She hits next with “Boogie Feet”, another song off Rainbow. It’s groovy, funky, makes your feet move on their own. Those pre-concert sparks have quickly turned to a full on fire. The smile has not gone away.

“Learn to Let Go” is the first time I cry during the show. I’m sappy, I can’t help it. It’s her speech that gets to me. It’s simple, to the point, reiterating the song’s message. There are some things you just have to let go of to keep on breathing. Exercise the demons inside me she sings, and for a moment we’re all trying to.

Those nasty tears continue with “Hymn”. This is hymn for the hymnless, kids with no religion. Kesha has invited us all, made people who often feel left out, a part of something. Few people in that room are kids anymore, but we all feel like it, as Kesha ushers us in with a loud, energetic lullaby.

Photo by Marygrace Schumann

Photo by Marygrace Schumann

Next is Take It Off and We R Who We R, two of her old hits. And fuck, do we all have fun. We’re jumping up and down, screaming at the top of our lungs. I throw my head back, just like I did at Woman. The “old Kesha”doesn’t feel so different from the new one. She refuses to condemn her past self or her old music. She has a blast. We all have a blast. She is everything at once. A survivor, an idol, a party girl, a rockstar. So are we.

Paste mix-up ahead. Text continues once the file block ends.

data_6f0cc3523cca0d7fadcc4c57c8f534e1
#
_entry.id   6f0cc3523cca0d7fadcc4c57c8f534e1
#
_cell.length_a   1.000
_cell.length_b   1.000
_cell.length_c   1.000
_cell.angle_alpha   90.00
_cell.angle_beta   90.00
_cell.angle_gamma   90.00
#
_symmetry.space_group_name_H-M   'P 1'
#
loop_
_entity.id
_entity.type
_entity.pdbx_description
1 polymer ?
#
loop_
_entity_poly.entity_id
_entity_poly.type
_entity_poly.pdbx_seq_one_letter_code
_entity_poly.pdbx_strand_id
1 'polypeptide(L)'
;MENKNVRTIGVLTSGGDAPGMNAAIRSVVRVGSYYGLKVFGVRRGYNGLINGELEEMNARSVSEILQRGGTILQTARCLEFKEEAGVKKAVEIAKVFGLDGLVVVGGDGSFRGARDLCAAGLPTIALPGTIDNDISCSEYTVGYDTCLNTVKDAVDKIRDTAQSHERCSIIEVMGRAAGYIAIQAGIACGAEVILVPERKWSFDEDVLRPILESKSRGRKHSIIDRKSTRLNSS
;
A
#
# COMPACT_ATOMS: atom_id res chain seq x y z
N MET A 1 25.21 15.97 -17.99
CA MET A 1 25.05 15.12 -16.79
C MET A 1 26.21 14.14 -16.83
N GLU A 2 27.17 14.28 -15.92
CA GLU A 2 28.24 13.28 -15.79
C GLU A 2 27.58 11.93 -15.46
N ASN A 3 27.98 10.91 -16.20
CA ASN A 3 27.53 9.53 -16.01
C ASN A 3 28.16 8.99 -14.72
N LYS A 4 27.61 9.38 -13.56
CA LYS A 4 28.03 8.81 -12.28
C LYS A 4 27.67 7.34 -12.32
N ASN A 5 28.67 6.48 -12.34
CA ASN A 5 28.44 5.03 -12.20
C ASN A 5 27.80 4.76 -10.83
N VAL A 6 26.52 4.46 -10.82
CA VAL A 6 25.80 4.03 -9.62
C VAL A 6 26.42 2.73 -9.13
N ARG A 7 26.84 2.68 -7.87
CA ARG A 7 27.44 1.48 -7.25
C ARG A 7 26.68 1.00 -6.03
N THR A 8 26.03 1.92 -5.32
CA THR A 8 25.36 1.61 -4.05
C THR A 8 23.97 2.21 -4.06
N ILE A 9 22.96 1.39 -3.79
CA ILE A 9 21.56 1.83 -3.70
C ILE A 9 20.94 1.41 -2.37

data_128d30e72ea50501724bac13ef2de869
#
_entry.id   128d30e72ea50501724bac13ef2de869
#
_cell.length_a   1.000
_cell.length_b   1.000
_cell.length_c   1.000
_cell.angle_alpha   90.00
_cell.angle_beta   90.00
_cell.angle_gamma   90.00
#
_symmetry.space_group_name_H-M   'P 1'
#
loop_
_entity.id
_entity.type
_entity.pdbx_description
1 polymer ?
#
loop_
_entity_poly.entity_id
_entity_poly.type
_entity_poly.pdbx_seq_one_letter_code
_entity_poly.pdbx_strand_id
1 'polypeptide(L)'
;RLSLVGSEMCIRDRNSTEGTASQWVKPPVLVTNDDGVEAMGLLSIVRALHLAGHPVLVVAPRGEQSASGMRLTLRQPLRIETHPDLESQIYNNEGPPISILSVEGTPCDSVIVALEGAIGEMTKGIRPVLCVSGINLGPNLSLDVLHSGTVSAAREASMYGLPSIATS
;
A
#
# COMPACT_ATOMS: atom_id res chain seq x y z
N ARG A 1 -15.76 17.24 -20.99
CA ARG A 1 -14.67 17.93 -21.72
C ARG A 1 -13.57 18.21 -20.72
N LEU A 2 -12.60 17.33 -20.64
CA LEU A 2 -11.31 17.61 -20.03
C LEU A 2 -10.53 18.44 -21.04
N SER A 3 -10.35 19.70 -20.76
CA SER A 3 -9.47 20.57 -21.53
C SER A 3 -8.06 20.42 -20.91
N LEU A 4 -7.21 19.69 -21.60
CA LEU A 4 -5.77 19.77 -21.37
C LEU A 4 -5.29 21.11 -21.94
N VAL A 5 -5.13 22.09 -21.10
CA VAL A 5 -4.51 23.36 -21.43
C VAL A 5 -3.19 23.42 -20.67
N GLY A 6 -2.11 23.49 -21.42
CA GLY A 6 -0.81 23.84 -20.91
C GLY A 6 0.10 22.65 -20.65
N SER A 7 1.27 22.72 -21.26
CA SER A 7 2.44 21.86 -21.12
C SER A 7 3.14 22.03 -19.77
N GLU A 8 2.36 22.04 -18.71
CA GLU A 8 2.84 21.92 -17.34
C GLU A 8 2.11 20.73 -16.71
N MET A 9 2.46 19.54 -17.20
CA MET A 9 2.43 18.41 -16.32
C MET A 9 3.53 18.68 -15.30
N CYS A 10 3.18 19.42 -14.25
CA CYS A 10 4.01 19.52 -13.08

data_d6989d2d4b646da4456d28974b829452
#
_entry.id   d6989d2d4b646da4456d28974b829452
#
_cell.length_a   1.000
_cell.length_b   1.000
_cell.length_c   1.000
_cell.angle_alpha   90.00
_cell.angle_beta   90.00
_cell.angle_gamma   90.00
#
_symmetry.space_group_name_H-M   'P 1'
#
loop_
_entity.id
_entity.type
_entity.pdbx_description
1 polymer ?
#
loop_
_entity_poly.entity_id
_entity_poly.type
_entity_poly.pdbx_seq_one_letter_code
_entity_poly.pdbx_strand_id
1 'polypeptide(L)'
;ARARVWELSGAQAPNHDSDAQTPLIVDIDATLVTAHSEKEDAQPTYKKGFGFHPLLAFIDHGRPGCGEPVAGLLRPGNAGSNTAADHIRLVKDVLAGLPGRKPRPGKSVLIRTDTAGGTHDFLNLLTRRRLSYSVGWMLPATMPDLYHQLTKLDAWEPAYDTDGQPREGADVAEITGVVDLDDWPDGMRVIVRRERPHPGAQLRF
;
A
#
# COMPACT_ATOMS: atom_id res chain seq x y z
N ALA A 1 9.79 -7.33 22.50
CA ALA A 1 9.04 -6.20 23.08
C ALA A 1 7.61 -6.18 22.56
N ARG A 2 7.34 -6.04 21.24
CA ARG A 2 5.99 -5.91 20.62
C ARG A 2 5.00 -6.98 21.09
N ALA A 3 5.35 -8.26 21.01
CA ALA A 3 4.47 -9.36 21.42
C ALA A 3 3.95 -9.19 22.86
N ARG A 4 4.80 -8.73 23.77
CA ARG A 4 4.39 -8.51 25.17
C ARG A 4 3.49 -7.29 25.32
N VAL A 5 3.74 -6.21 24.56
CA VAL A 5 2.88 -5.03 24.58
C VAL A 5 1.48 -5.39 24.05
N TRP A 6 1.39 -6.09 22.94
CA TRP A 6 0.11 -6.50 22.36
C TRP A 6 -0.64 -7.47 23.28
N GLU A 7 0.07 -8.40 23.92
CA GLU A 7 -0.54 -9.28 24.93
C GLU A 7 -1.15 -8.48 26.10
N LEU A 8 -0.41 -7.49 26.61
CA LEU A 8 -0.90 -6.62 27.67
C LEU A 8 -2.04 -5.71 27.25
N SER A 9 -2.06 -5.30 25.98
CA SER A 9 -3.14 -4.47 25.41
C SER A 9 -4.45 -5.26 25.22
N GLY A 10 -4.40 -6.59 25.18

The night continues with a mix of old and new. Spaceship has us all swaying, taking us away, her voice smooth and earthy. “Nothing is real, love is everything, and I know nothing,” she says to us, and it sums it all up. Tonight, all that matters is the love around us.

Her mother comes out for Godzilla, an adorable love song they cowrote. It’s sweet and light, and my big smile softens. “I love moms!” she tells us, and I scream back, “I love moms too!”

Somebody hands her a rainbow flag, and she wraps it around herself like a cape. She promises this is a space for everybody, regardless of race, religion, sexual orientation, gender or socioeconomic background. She promises she will spend her life fighting for us. I didn’t doubt it. Like I said before, through it all, I have always known how big Kesha’s heart was.

Blow, another old song, has us all screaming. Confetti falls. It’s a classic, and we could not be having more fun.